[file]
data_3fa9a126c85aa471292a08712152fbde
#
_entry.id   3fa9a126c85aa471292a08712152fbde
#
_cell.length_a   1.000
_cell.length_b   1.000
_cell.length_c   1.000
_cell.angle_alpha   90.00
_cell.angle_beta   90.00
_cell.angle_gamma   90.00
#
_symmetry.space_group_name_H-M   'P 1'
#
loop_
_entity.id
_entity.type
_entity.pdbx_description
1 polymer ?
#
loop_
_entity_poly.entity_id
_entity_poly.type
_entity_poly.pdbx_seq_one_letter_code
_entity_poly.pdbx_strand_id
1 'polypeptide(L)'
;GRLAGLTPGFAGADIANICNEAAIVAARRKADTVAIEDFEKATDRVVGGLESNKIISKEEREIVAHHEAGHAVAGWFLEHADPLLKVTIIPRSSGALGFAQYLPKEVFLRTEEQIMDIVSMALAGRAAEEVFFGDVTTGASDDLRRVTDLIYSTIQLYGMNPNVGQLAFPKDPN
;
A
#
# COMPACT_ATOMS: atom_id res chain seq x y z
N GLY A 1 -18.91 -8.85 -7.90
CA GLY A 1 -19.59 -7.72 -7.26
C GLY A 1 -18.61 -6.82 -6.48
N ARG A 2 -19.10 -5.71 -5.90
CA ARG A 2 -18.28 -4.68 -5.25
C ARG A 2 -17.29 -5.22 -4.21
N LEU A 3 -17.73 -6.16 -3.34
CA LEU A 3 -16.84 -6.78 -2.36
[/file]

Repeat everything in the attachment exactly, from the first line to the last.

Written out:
data_3fa9a126c85aa471292a08712152fbde
#
_entry.id   3fa9a126c85aa471292a08712152fbde
#
_cell.length_a   1.000
_cell.length_b   1.000
_cell.length_c   1.000
_cell.angle_alpha   90.00
_cell.angle_beta   90.00
_cell.angle_gamma   90.00
#
_symmetry.space_group_name_H-M   'P 1'
#
loop_
_entity.id
_entity.type
_entity.pdbx_description
1 polymer ?
#
loop_
_entity_poly.entity_id
_entity_poly.type
_entity_poly.pdbx_seq_one_letter_code
_entity_poly.pdbx_strand_id
1 'polypeptide(L)'
;GRLAGLTPGFAGADIANICNEAAIVAARRKADTVAIEDFEKATDRVVGGLESNKIISKEEREIVAHHEAGHAVAGWFLEHADPLLKVTIIPRSSGALGFAQYLPKEVFLRTEEQIMDIVSMALAGRAAEEVFFGDVTTGASDDLRRVTDLIYSTIQLYGMNPNVGQLAFPKDPN
;
A
#
# COMPACT_ATOMS: atom_id res chain seq x y z
N GLY A 1 -18.91 -8.85 -7.90
CA GLY A 1 -19.59 -7.72 -7.26
C GLY A 1 -18.61 -6.82 -6.48
N ARG A 2 -19.10 -5.71 -5.90
CA ARG A 2 -18.28 -4.68 -5.25
C ARG A 2 -17.29 -5.22 -4.21
N LEU A 3 -17.73 -6.16 -3.34
CA LEU A 3 -16.84 -6.78 -2.36